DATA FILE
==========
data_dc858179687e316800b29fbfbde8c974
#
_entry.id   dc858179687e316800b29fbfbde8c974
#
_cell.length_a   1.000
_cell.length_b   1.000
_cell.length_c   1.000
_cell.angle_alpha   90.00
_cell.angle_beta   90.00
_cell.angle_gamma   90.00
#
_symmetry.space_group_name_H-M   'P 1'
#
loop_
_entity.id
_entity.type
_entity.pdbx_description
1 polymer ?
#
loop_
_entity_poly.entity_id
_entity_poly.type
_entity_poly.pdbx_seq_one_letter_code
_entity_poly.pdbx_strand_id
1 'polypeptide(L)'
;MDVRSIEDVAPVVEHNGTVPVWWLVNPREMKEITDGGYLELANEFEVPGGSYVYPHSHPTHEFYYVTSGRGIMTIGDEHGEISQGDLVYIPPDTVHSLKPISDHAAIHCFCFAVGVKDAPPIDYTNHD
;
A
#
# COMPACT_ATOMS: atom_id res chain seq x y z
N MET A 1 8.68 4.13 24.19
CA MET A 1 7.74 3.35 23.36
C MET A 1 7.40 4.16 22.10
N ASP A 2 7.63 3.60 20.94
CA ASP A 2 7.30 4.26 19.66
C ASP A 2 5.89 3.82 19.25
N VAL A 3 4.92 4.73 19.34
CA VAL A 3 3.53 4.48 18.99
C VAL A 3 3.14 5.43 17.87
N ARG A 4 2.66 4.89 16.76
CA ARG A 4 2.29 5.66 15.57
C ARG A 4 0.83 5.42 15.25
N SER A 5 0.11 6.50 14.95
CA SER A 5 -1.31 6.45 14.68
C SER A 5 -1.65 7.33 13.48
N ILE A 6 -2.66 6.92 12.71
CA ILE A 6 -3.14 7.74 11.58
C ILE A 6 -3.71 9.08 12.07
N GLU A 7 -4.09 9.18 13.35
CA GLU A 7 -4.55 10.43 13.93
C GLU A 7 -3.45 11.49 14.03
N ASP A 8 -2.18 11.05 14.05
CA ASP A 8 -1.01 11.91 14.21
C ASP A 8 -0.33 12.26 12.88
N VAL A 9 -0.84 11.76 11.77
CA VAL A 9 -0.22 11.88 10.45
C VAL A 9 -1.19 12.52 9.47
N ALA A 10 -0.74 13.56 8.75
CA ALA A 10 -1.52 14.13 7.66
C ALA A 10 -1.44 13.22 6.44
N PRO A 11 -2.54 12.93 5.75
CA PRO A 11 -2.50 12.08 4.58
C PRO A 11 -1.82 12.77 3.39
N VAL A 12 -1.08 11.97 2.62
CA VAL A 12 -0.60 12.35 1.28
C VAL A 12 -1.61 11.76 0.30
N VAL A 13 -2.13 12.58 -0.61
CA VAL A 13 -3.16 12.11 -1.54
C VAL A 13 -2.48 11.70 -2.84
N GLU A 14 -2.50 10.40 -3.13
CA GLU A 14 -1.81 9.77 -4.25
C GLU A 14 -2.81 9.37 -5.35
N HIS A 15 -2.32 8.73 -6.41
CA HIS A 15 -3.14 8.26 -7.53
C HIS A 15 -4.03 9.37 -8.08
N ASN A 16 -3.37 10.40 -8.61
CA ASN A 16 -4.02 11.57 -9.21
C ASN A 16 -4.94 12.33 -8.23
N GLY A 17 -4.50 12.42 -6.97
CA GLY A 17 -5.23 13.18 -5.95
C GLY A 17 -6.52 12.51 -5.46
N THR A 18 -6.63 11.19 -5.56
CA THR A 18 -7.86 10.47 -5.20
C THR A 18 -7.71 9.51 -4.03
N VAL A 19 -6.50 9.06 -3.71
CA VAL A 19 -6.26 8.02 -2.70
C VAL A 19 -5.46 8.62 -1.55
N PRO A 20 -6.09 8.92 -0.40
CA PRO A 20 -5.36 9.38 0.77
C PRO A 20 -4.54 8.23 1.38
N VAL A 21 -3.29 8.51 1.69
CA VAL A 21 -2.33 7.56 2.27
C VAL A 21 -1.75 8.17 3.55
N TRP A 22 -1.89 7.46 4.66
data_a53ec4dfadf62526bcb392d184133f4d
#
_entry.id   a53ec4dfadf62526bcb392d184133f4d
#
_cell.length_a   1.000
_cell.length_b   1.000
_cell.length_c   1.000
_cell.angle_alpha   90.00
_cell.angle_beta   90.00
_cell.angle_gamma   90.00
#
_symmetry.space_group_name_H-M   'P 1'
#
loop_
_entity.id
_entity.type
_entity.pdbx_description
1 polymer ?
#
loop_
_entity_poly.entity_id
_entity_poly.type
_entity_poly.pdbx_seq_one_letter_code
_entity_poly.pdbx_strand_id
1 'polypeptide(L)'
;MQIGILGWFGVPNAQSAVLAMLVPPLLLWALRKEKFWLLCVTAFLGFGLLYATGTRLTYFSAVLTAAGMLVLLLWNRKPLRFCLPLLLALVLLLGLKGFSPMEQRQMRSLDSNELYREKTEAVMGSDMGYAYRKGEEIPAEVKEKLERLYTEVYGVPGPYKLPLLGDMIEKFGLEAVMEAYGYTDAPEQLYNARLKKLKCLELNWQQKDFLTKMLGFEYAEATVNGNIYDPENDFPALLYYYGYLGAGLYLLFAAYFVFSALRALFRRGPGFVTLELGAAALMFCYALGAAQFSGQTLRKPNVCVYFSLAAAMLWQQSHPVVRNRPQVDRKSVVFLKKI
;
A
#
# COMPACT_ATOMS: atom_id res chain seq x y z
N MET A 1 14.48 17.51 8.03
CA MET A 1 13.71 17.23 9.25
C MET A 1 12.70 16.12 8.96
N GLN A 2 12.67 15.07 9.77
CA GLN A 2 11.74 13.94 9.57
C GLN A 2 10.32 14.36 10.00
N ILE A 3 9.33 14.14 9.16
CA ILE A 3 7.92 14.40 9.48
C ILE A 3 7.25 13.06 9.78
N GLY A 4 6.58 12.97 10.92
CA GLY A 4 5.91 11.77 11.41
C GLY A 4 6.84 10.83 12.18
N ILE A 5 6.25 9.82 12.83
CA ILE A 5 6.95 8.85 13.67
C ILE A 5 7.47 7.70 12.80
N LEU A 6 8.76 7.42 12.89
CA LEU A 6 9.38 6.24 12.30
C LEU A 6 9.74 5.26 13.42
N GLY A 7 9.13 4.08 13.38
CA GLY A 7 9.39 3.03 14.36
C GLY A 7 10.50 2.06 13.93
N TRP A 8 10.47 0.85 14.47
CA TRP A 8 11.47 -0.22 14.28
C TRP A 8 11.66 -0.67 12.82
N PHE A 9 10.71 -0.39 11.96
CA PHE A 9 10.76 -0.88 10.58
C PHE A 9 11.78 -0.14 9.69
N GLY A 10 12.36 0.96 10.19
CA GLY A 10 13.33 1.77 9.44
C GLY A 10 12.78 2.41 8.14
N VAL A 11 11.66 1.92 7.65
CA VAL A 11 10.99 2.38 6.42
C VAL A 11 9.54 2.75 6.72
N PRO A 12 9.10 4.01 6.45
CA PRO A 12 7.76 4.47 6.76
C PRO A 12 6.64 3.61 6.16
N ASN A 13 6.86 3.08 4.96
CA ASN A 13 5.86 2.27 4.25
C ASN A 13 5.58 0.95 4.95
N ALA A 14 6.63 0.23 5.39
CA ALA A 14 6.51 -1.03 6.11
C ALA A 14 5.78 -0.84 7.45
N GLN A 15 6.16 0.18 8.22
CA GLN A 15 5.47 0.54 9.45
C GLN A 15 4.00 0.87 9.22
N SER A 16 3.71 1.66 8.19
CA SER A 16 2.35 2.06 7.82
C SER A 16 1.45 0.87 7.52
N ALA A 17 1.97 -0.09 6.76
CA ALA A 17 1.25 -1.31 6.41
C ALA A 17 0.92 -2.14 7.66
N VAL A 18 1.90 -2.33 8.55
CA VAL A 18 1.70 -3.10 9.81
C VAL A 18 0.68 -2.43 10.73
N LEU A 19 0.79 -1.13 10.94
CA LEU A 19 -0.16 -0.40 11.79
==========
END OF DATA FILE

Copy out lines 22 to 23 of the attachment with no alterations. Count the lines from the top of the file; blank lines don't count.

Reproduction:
_entity_poly.type
_entity_poly.pdbx_seq_one_letter_code